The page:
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A Journal on Cardiac, Vascular and Thoracic Surgery

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The Journal of Cardiovascular Surgery 2005 October;46(5):449-55

language: English

Factors associated with mortality and long time survival in patients undergoing modified Bentall operations

Schachner T., Vertacnik K., Nagiller J., Laufer G., Bonatti J.

Department of Cardiac Surgery Innsbruck Medical University, Innsbruck, Austria


Aim. We report our results on mortality, morbidity and long time events after composite graft replacement of the aortic root and ascending aorta/aortic arch and factors associated with them.
Methods. Seventy-four patients, aged 52 years (15-73) underwent modified “button” Bentall operation. The indication for operation was acute dissection in 29 (39%) patients, chronic dissection in 3 (4%), aortic regurgitation after previous replacement of the ascending aorta because of aortic dissection in 2 (3%) and non dissecting aneurysm in 40 (54%). Concommitant procedures were (partial) replacement of the aortic arch in 11 (15%) and coronary artery bypass grafting in 5 (7%). Six patients (8%) had undergone previous cardiac surgery. Mean follow up was for 49 ± 46 months (maximum 198).
Results. Length of intensive care unit (ICU) stay was 3 days (1-72). Hospital mortality was 12%. Factors significantly associated with hospital mortality were: aortic dissection, cardiopulmonary bypass time, aortic cross clamp time, deep hypothermic circulatory arrest, low cardiac output syndrome, revision due to bleeding, renal failure requiring hemofiltration, multisystemic organ failure and sepsis. None of these factors was significantly associated with long term survival. Survival rates including hospital deaths were 86%, 84%, 75% and 75% after 1, 3, 5 and 7 years respectively. Pseudoaneurysm at the composite graft occurred in 3%, infection of the prosthesis in 1%. Neither valve thrombosis nor thromboembolic events occurred postoperatively.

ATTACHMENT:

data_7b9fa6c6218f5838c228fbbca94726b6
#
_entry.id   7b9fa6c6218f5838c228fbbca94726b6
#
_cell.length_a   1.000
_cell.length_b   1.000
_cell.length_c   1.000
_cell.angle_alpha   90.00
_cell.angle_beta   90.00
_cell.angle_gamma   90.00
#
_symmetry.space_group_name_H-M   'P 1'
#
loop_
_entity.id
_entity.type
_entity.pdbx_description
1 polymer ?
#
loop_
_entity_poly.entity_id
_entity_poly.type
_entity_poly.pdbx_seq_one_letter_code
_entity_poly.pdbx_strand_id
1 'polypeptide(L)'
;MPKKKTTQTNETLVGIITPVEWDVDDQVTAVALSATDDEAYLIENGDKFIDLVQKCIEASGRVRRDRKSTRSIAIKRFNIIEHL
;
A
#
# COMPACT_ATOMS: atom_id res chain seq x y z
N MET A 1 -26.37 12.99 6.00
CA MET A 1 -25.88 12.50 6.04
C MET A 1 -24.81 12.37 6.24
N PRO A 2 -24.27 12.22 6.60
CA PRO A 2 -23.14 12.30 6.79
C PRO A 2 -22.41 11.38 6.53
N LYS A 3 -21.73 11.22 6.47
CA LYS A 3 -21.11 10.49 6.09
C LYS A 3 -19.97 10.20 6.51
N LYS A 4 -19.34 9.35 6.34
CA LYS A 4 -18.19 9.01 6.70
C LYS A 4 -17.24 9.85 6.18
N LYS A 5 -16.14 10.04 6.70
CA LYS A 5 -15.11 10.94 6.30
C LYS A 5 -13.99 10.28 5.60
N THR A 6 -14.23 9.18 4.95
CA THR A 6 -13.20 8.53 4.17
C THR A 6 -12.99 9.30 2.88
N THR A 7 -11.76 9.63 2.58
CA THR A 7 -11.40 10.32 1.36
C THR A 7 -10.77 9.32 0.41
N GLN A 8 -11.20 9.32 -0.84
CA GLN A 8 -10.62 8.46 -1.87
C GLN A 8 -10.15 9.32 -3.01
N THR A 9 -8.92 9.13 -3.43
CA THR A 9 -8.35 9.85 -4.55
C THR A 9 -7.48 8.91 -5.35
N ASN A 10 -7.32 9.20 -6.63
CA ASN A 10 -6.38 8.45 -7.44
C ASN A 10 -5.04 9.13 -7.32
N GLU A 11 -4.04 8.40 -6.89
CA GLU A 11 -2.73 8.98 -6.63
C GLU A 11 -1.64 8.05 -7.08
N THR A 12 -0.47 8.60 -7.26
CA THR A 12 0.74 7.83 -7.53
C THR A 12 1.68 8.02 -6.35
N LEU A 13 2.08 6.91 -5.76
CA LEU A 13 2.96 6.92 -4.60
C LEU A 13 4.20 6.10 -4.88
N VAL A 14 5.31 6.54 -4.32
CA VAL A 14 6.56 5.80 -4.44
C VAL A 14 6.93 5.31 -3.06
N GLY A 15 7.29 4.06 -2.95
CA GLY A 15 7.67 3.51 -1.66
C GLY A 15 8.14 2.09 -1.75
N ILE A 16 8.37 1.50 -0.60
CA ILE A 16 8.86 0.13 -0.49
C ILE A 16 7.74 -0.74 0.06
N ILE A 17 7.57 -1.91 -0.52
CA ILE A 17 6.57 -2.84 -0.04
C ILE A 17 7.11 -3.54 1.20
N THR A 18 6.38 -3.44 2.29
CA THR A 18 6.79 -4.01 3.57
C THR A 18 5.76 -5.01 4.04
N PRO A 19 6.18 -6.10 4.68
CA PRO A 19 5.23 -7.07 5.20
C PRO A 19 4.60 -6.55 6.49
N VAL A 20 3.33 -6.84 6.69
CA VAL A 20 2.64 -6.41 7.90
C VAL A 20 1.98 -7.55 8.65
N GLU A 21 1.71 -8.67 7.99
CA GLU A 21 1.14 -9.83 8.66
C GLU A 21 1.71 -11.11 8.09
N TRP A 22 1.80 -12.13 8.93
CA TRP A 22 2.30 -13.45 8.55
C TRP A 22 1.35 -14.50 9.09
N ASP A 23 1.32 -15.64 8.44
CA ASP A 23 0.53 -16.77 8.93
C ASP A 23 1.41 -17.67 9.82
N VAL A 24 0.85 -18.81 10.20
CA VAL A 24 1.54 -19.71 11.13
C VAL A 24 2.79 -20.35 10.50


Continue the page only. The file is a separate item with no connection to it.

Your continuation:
Conclusion. Modified Bentall operation is a demanding operation with acceptable hospital mortality. The long time survival rates are good and the big majority of patients is event–free after operation.

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